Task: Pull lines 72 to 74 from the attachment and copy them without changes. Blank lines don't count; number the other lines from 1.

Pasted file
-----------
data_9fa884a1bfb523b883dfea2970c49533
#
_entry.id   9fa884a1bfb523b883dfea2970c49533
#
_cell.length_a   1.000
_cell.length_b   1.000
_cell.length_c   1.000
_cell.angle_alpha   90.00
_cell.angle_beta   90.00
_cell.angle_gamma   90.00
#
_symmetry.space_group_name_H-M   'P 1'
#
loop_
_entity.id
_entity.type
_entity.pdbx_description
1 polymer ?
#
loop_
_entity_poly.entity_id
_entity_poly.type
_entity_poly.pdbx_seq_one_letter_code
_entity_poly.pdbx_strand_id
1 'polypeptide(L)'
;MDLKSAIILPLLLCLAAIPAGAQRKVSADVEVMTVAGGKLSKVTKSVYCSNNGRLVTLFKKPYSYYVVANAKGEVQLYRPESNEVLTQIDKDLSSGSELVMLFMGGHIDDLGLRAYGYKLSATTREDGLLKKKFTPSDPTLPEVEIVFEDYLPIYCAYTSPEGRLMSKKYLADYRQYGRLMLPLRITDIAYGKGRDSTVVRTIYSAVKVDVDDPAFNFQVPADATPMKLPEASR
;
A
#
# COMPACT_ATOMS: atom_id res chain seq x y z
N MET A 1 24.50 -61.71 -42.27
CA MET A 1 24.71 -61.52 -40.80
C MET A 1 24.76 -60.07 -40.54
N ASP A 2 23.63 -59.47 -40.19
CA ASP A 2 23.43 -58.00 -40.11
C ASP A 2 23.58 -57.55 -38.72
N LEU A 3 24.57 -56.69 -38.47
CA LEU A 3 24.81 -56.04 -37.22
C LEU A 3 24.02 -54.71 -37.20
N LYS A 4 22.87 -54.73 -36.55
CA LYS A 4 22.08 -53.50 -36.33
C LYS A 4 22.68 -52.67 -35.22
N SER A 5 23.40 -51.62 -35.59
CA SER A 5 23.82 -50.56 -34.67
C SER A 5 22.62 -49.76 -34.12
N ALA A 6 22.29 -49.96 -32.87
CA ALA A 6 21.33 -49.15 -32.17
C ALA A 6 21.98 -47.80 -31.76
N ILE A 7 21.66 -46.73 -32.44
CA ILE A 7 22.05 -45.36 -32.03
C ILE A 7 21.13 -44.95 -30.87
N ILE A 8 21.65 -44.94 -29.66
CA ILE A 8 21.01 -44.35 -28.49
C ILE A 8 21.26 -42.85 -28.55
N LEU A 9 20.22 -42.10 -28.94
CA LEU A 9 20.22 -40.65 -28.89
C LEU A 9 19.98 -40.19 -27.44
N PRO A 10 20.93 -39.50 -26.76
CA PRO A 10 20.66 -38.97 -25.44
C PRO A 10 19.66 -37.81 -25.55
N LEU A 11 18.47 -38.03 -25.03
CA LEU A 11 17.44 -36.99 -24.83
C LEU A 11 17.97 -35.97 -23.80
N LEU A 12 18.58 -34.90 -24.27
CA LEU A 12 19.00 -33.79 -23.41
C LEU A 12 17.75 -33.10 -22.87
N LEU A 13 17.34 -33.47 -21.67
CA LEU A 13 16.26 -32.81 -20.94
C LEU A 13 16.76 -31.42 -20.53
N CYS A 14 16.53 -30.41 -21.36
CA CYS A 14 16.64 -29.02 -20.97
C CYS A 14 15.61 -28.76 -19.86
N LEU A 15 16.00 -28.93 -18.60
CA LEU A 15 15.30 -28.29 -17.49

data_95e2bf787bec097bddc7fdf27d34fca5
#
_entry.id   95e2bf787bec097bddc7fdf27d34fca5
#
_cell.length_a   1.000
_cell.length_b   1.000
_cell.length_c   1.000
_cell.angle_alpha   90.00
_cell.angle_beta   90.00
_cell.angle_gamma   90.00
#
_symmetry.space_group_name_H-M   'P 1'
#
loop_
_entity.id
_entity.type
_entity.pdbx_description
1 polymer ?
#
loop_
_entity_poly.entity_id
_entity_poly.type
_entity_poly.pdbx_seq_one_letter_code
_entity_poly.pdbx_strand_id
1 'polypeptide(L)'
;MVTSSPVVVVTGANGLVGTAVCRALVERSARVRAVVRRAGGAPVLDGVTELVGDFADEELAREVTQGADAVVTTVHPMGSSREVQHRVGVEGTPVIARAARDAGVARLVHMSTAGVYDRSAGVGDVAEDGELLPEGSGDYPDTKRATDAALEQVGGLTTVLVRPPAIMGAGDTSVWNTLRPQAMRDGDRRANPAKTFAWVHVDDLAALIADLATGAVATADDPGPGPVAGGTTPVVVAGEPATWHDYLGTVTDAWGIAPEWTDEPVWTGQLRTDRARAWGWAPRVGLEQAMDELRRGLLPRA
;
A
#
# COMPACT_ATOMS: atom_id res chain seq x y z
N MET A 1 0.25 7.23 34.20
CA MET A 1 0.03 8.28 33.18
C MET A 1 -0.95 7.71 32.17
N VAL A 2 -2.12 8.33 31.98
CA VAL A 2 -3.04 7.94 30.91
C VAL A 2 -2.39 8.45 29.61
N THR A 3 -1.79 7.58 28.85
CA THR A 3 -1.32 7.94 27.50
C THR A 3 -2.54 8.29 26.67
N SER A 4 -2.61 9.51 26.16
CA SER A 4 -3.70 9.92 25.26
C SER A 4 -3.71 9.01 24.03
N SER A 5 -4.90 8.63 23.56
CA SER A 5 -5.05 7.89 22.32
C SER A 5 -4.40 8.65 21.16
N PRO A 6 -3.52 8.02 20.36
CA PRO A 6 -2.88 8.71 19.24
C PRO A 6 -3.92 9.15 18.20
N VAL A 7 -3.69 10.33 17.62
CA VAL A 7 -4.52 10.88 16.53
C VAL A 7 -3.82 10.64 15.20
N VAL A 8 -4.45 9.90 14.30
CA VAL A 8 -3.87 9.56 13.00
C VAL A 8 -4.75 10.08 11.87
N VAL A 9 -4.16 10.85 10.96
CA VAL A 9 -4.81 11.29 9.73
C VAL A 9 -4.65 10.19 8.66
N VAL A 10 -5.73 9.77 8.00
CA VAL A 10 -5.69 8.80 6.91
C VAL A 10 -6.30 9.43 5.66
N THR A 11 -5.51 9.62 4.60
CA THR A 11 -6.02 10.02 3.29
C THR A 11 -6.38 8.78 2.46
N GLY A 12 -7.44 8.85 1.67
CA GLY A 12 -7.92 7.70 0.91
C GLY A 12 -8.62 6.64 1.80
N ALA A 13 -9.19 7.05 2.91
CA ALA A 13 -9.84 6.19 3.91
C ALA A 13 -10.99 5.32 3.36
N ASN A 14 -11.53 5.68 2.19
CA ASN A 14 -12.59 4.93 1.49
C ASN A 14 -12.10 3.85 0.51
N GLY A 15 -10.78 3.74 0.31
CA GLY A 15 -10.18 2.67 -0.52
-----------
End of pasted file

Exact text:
C CYS A 14 15.61 -28.76 -19.86
N LEU A 15 16.00 -28.93 -18.60
CA LEU A 15 15.30 -28.29 -17.49